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Pou/Beach Bill Extending Health Benefits Coverage of Newborns Clear Senate

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State Senator, Nellie Pou, a keynote speaker at Oasis' First Annual Leadership and Success Summit for Teen Girls. Credits: Javier Cabrera
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TRENTON – Legislation, sponsored by Senator Nellie Pou and Senator James Beach, extending the time period in which newborns are covered under their parents’ health benefits coverage to 60 days after birth was approved today by the full Senate.

“After childbirth the parents of a newborn are consumed with the many responsibilities of keeping their newborn healthy and safe and the short timeframe for enrolling their child in health insurance can be problematic,” said Senator Pou (D-Bergen/Passiac), chair of the Senate Commerce Committee. “This bill would provide a longer period of time for children to be covered under their parents’ health care benefits and ensure that children are not left without insurance during the first few months of life.”

Current law limits the coverage of newly born children to 30 days from their birth. At the conclusion of 30 days, the child would be without coverage, unless the parents enroll the child in a private health benefits coverage policy or in a State or federal program, such as FamilyCare. The bill, S-837, would apply only to private health insurance policies.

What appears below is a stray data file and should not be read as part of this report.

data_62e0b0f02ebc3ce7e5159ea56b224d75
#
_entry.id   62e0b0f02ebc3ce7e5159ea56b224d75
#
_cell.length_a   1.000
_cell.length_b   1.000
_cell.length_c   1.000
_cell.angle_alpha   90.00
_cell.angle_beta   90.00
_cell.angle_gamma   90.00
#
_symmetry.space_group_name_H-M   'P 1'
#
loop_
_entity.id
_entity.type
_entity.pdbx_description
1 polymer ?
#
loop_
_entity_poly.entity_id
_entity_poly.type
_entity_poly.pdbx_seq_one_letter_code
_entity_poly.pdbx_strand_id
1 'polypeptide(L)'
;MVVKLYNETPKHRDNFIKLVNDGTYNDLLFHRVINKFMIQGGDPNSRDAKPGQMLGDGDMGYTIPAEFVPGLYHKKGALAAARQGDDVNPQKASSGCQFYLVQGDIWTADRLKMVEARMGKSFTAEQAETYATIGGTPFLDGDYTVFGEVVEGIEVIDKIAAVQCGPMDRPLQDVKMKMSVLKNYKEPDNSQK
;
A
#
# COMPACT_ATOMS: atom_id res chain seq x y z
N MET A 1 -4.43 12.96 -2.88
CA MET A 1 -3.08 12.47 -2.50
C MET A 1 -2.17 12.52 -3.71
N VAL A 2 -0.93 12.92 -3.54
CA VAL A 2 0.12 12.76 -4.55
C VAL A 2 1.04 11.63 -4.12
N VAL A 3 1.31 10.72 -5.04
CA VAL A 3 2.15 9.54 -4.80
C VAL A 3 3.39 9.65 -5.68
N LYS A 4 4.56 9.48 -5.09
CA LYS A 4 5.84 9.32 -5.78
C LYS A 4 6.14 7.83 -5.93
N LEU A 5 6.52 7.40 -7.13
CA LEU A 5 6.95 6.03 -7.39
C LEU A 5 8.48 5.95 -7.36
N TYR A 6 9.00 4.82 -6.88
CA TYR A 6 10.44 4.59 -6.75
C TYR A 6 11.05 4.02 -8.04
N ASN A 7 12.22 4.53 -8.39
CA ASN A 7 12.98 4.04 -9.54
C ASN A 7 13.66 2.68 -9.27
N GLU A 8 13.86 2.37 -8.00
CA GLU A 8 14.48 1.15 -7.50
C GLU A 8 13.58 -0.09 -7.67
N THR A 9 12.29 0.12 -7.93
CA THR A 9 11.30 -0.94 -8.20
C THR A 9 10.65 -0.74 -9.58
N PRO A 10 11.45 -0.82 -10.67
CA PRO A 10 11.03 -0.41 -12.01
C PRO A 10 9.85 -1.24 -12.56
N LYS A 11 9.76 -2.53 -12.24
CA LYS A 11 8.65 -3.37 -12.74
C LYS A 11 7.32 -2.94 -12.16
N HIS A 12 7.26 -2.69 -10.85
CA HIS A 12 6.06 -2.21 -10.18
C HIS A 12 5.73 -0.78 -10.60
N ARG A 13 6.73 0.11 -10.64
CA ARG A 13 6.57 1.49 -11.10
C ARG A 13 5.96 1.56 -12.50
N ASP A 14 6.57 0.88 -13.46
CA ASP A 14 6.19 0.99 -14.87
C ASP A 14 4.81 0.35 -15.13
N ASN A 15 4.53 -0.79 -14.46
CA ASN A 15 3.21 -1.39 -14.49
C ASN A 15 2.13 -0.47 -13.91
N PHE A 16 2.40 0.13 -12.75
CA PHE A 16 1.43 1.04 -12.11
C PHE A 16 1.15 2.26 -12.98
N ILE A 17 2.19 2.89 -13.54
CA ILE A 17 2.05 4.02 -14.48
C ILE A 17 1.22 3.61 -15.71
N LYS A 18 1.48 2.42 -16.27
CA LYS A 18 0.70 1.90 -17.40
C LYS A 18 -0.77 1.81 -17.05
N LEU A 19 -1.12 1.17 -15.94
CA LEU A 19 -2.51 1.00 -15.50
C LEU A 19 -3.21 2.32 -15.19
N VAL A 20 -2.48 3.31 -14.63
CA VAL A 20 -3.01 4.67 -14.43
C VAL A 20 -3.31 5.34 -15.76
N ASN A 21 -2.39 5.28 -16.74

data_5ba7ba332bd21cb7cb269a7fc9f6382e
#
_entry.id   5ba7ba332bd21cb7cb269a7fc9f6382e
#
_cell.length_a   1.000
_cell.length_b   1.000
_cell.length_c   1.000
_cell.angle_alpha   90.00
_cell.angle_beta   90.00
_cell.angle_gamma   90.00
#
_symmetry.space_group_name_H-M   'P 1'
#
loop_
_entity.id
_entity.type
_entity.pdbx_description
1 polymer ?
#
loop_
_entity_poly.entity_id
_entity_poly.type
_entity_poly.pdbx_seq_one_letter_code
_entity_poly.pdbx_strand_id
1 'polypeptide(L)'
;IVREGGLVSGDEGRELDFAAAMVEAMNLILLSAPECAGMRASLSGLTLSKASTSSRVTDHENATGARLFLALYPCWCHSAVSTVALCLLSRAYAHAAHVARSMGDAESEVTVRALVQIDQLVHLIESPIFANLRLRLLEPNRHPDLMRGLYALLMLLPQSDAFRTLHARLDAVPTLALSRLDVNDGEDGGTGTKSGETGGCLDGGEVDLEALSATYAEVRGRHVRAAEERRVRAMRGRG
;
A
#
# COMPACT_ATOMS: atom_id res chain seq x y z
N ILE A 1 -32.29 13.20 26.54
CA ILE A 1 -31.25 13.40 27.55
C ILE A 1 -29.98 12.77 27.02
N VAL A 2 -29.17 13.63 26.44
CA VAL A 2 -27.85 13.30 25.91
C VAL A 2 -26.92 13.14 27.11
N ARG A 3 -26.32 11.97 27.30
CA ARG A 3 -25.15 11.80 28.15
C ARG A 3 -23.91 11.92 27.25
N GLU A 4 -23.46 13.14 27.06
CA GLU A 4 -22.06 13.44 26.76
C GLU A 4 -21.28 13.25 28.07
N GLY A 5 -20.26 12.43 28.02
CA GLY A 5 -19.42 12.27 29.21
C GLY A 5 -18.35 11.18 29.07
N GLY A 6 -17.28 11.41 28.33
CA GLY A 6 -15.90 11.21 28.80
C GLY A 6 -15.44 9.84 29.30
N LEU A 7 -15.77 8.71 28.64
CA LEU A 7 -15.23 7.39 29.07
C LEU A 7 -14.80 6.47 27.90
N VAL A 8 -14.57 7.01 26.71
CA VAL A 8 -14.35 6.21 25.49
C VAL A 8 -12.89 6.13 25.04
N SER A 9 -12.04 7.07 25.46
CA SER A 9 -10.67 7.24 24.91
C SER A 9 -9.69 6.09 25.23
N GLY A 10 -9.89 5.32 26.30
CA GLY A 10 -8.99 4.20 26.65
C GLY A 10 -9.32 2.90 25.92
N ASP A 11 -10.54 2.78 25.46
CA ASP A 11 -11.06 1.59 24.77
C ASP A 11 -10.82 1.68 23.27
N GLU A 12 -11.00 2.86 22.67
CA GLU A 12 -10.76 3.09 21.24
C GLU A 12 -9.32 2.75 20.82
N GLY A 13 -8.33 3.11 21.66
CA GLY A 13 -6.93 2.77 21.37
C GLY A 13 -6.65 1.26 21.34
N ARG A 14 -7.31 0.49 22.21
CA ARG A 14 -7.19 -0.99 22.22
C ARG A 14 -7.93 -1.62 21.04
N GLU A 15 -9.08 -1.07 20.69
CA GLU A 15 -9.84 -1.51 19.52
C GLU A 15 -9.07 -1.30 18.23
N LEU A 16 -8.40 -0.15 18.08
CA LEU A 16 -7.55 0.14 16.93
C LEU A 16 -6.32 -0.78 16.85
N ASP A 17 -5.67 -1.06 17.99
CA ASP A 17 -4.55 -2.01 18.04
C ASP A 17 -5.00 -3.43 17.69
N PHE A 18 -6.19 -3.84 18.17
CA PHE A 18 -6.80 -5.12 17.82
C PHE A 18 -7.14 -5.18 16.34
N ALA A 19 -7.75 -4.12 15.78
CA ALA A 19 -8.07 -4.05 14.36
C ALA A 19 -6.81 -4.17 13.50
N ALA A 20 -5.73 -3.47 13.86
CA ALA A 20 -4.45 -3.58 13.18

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“Having health insurance is critically important for a newborn and going through the process of securing coverage requires time," said Senator Beach (D-Camden/Burlington). “This legislation will ensure that the parents of a newborn have ample time to get their child enrolled and covered. This will both benefit the newborn child and prevent parents from being stuck with costly medical costs from their baby going uninsured.”

The bill would take effect immediately.

According to a report by the New Jersey Pregnancy Risk Assessment Monitoring System (PRAMS), approximately 65 percent of women who had a live birth from 2002 to 2005 were covered by private insurance; 32 percent were covered by NJ FamilyCare (Medicaid); and three percent were uninsured at the time of birth.

The bill was approved by the full Senate with a vote of 33-0. The bill goes back to the Assembly for a final vote.  

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